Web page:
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What is the regex for simply checking if a string contains a certain word (e.g. 'Test')? I've done some googling but can't get a straight example of such a regex. This is for a build script but has no bearing to any particular programming language.

70

Assuming regular PCRE-style regex flavors:

If you want to check for it as a single, full word, it's \bTest\b, with appropriate flags for case insensitivity if desired and delimiters for your programming language. \b represents a "word boundary", that is, a point between characters where a word can be considered to start or end. For example, since spaces are used to separate words, there will be a word boundary on either side of a space.

If you want to check for it as part of the word, it's just Test, again with appropriate flags for case insensitivity. Note that usually, dedicated "substring" methods tend to be faster in this case, because it removes the overhead of parsing the regex.

  • 1
    "\b represents a "word boundary", that is, something which separates two words (e.g. a space)." \b does not match a space; it is an assertion which matches between characters (or at the beginning or end of a line, in most cases). – strager Feb 15 '11 at 1:27
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    @strager: Yes, you're right - my explanation was a bit imprecise. I'll edit. – Michael Madsen Feb 15 '11 at 1:28
87

Just don't anchor your pattern:

/Test/

The above regex will check for the literal string "Test" being found somewhere within it.

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    Thanks, I didn't know it was that simple! I definately didn't see this in my Googling. What do you mean by don't anchor my pattern? – GurdeepS Feb 15 '11 at 1:20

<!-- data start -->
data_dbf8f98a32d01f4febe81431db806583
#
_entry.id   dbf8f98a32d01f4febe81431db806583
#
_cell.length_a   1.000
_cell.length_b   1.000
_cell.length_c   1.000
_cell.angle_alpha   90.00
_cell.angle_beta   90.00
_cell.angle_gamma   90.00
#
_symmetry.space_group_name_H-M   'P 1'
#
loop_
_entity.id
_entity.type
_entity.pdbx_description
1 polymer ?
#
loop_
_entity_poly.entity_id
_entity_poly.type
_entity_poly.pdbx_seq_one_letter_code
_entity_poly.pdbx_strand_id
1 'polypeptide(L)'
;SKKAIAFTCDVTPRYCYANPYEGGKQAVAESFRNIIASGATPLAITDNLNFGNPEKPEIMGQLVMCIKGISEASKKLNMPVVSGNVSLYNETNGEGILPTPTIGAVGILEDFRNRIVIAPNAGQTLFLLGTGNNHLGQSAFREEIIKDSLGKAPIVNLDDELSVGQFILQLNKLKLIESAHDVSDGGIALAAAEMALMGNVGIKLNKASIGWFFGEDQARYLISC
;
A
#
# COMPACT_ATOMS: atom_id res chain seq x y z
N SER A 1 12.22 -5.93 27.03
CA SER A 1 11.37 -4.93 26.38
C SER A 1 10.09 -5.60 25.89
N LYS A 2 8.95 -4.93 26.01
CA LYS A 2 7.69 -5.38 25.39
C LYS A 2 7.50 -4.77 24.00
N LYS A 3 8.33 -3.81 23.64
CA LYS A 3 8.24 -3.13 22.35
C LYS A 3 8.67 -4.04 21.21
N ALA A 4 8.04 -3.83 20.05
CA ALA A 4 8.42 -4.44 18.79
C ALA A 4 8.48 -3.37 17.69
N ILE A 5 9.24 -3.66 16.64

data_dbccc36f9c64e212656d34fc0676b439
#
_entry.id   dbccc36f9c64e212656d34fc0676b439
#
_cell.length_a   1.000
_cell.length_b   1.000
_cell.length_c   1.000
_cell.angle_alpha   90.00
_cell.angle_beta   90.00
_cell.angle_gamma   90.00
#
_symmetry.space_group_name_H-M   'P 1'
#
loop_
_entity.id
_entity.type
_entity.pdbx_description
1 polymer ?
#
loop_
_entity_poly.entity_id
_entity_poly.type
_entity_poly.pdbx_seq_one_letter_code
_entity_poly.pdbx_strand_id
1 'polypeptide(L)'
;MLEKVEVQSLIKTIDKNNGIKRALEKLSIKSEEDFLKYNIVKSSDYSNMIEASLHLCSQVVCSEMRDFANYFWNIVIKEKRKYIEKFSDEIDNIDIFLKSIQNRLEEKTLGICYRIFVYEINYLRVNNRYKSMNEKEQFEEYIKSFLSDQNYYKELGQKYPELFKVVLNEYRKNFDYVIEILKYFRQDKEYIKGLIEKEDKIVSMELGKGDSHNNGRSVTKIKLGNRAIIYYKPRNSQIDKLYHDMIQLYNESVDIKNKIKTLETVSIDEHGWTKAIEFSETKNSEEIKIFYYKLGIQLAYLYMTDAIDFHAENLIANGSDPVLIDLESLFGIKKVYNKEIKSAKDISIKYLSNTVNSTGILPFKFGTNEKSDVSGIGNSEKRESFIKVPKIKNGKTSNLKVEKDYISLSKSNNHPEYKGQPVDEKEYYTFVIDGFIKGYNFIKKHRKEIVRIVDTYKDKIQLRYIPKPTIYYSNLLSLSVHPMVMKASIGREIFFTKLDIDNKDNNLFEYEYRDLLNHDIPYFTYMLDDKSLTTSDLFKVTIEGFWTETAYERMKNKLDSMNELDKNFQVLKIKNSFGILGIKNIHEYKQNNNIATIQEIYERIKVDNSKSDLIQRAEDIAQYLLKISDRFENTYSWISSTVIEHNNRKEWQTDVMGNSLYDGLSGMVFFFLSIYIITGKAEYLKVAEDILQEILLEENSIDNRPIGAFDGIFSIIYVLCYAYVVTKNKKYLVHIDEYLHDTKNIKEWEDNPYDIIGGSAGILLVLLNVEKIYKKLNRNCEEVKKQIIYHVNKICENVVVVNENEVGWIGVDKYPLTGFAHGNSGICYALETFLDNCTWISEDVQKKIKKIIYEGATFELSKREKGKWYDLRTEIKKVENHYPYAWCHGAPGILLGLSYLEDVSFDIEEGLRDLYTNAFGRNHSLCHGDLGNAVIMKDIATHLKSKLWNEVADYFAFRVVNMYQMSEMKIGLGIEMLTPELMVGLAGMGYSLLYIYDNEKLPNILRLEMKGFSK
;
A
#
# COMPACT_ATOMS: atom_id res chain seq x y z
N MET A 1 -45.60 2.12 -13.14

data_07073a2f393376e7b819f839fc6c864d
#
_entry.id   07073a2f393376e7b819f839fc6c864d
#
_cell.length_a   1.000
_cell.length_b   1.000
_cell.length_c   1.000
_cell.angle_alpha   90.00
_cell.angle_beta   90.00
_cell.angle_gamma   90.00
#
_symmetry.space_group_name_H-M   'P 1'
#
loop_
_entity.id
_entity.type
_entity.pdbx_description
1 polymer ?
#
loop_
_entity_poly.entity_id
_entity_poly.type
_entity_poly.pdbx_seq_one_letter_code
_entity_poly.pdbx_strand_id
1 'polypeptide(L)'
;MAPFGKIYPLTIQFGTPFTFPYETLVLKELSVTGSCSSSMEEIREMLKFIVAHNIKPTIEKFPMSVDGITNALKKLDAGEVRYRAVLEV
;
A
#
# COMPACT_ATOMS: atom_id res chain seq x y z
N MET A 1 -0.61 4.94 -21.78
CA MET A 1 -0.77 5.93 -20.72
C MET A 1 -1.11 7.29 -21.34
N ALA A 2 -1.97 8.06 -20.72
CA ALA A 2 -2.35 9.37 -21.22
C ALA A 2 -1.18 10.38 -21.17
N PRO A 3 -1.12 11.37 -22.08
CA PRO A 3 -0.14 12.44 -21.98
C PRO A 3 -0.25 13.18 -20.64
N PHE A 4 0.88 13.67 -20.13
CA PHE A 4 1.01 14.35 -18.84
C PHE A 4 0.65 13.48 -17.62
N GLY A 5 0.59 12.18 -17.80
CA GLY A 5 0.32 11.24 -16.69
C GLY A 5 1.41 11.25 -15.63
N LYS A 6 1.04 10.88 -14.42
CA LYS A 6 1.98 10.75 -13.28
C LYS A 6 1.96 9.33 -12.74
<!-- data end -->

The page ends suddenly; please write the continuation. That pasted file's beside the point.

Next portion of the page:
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    You can anchor a pattern to match against the beginning or end of a string e.g. /^Test/ or /Test$/ respectively or even /^Test$/ to match exactly. The example is fatuous because it provides no benefit over comparing for equality but for example when doing form field validation a regex like /^\d+$/ will only match if the field contains at least one digit and nothing but numeric digits. – David Clarke Feb 15 '11 at 2:35
1

I have hashed together different elements to get the validation we needed for student emails. I hope this is going to work I haven't tested fully.

^[a-zA-Z0-9._%+-]+@\{ac|org|stu|student|stud|studmail|edu|uni}
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-8

I'm a few years late, but why not this?

[Tt][Ee][Ss][Tt]
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    This answer turned up in the low quality review queue, presumably because you didn't explain the code. If you do explain it (in your answer), you are far more likely to get more upvotes—and the questioner actually learns something! – The Guy with The Hat Jul 22 '14 at 16:07
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    This isn't very generalizable-- imagine if the word you had to search for came from a user. You would have to generate the [Aa] pattern for every letter and it would get pretty ugly pretty fast. – Platinum Azure Dec 16 '14 at 19:19
  • Nice. worked for me – Manjunath Jun 1 '18 at 20:13

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